Then, like I said, two days ago I finally got around to getting this song off of iTunes. I was led to it because I knew that the song playing in the background of a John Piper YouTube video I liked was a Jars of Clay song that sounded interesting. I know nothing about Jars of Clay other than they had one big hit in the 90’s and so I had to do a little investigating. After I figured it out I looked up the lyrics and saved them until I got home from the internet café.

I have never really liked Christian music. I’ve seen it as more often than not, reactive instead of progressive, defensive instead of ambitiously creative – it seems that more often than not Christian art is a parody of secular culture and well behind the curve. I said all this as I spoke at that conference, and then I traced the roots of Christianity’s withdrawal from the arts (and sciences) to Galileo and the Renaissance. I talked about the cultural walls we’d put up to keep ourselves “safe” and to keep the people we didn’t agree with out. In doing so though, we’d stopped influencing culture on an artistic level. I argued that there should only be Christian music that was specifically worship music and not the marketed sub-culture that has grown.

But what I see now, with the passing of Larry Norman, and this song is that if we eliminated Christian music as the umbrella industry it is, we’d be taking away a platform that allows for there to be poetic prophets. Prophets can speak with a guitar as easily as they can with a pen.

The familiar definition of a prophet is one who speaks God’s Word or His will, but there is another social dimension to it. Throughout the Bible, and history, prophets speak from a minority group against a majority group: Moses and Egypt, Isaiah and Assyria and Israel, Jeremiah and Babylon and Israel, and so on. They speak a message that is critical of the dominant power or ways of thought, they show how it will ultimately fail, and they offer an alternative view of the world. They point out social injustices and how far the world and our lives are from what God intended them to be.

Isaiah, Amos, and Moses all did that.

Spurgeon, Tozer, and Lewis all did that.

Those are names we would probably naturally think of if we thought of “prophet”. But would we think of “Larry Norman”? Would we think of the words in this Jars of Clay song? Would we think of Dustin Kensrue (though he’s not within the Christian industry, his words are as sweeping and pointed as any of those mentioned above)?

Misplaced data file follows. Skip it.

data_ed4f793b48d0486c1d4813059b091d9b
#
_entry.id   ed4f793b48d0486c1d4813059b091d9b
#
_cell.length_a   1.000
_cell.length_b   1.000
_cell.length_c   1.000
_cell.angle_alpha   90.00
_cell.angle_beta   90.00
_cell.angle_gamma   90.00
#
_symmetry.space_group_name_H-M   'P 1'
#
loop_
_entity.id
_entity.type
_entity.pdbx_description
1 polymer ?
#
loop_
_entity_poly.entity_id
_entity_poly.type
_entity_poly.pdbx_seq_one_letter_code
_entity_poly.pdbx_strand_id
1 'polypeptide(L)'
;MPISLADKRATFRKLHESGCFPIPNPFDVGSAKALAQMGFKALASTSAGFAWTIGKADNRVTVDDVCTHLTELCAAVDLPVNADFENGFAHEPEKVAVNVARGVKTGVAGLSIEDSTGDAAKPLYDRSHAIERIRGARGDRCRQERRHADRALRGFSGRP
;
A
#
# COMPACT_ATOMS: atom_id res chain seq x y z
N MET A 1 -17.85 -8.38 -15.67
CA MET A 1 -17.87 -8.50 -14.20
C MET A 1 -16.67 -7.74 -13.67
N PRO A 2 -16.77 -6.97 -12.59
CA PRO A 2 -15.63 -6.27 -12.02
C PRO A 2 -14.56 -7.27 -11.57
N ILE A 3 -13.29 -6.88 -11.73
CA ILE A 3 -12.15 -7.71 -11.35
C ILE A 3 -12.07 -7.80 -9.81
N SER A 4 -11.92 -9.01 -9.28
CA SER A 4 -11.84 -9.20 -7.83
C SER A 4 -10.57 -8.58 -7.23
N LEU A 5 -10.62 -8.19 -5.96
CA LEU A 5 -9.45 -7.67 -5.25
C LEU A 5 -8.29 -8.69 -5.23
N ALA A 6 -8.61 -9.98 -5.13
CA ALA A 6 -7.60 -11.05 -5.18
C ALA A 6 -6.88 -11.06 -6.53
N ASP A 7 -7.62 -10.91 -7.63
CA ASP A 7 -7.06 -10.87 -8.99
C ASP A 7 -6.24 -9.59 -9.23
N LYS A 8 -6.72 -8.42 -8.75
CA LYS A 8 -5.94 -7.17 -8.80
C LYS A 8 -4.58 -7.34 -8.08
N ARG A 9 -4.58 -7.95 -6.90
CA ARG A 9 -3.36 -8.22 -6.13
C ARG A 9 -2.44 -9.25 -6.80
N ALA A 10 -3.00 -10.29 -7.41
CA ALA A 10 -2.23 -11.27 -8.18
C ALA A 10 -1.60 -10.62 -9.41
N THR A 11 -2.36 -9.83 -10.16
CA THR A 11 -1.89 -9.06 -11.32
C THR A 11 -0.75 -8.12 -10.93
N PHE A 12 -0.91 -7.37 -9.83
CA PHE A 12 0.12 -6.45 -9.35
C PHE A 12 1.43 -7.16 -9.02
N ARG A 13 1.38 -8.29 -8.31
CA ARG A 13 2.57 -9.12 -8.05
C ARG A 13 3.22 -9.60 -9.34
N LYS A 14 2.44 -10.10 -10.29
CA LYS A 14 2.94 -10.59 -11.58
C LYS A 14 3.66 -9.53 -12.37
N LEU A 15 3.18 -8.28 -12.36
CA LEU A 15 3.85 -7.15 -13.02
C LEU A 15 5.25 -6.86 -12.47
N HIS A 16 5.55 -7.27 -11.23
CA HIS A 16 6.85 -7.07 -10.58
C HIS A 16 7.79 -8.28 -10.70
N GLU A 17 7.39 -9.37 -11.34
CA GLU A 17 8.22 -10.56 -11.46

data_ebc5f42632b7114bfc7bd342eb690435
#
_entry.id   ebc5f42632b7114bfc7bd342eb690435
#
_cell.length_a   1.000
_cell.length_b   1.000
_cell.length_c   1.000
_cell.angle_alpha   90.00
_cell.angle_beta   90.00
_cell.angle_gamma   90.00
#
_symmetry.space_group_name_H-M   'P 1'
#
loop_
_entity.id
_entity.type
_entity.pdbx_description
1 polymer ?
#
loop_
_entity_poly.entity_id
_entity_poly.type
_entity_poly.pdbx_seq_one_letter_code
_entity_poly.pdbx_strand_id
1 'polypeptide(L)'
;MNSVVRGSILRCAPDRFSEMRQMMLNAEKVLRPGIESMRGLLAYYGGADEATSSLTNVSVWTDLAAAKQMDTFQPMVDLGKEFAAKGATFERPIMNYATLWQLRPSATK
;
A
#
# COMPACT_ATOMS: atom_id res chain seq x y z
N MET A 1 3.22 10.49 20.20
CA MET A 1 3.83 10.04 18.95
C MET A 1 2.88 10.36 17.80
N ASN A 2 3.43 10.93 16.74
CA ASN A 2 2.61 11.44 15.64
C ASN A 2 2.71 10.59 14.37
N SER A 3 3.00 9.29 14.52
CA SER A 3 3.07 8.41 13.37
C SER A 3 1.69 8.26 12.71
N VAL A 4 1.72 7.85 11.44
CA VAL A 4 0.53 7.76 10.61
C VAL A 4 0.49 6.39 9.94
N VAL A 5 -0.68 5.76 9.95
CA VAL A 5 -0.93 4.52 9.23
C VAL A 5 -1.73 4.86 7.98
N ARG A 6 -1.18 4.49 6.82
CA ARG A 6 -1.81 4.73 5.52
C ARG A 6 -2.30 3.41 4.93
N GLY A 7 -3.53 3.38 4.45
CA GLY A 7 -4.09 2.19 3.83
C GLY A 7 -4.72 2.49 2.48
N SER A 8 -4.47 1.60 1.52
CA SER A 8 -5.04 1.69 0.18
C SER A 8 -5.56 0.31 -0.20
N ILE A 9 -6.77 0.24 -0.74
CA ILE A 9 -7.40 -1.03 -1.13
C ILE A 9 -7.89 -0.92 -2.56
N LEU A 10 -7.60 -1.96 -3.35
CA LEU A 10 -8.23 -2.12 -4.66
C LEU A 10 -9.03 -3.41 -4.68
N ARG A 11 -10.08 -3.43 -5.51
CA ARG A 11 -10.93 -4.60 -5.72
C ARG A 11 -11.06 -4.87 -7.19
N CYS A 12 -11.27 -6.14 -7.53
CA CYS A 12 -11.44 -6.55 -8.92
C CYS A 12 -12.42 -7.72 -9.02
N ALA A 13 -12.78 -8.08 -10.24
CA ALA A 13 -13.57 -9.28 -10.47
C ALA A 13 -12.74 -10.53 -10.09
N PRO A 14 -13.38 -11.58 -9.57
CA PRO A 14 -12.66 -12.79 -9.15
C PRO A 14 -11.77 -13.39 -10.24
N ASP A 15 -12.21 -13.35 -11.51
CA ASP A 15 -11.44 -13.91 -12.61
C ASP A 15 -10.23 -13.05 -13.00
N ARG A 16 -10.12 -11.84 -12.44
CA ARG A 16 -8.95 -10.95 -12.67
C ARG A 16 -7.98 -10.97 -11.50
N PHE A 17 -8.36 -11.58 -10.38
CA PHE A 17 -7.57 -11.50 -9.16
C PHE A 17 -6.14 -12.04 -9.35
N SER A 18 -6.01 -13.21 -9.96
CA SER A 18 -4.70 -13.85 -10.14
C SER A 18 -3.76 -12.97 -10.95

I want to write more but I have to get to the internet and I want to share this song with you this week.

Read the lyrics as you listen.

A fan of inspired guitars and pens,



Jars of Clay - "Oh My God"

Oh my God, look around this place,

Your fingers reach around the bone,

you set the break and set the tone

For flights of grace, and future falls

In present pain all fools say, "Oh my God."

Oh my God, why are we so afraid?

we make it worse when we don't bleed,

there is no cure for our disease.

Turn a phrase and rise again,

or fake your death and only tell your closest friends,

Oh My God.

Oh my God, can I complain?

You take away my firm belief and graft my soul upon your grief.

Weddings, boats, and alibis,

All drift away, and a mother cries...

Liars and fools, sons and failures, thieves will always say..

Lost and found, ailing wanderers, healers always say..

Whores and angels, men with problems, leavers always say..

Broken hearted, separated, orphans always say..

War creators, racial haters, preachers always say..

Distant fathers, fallen warriors, givers always say..

Pilgrim saints, lonely widows, users always say..

Fearful mothers, watchful doubters, Saviors always say..

Sometimes I can not forgive

and these days mercy cuts so deep,

If the world was how it should be, maybe I could get some sleep.

While I lay, I'd dream we're better, scales were gone and faces lighter,

When we wake we hate our brother, we still move to hurt each other,

Sometimes I can close my eyes and all the fear the keeps me silent,

Falls below my heavy breathing, what makes me so badly bent?

We all have a chance to murder, we all feel the need for wonder.

We still want to be reminded that the pain is worth the plunder.

Sometimes when I lose my grip, I wonder what to make of heaven,

All the times I thought to reach up, all the times I had to give up.

Babies underneath their beds, in hospitals that cannot treat them.

All the wounds that money causes, all the comforts of cathedrals,

All the cries of thirsty children, this is our inheritance,

All the rage of watching mothers, this is our greatest offense

Oh my God, Oh my God, Oh my God.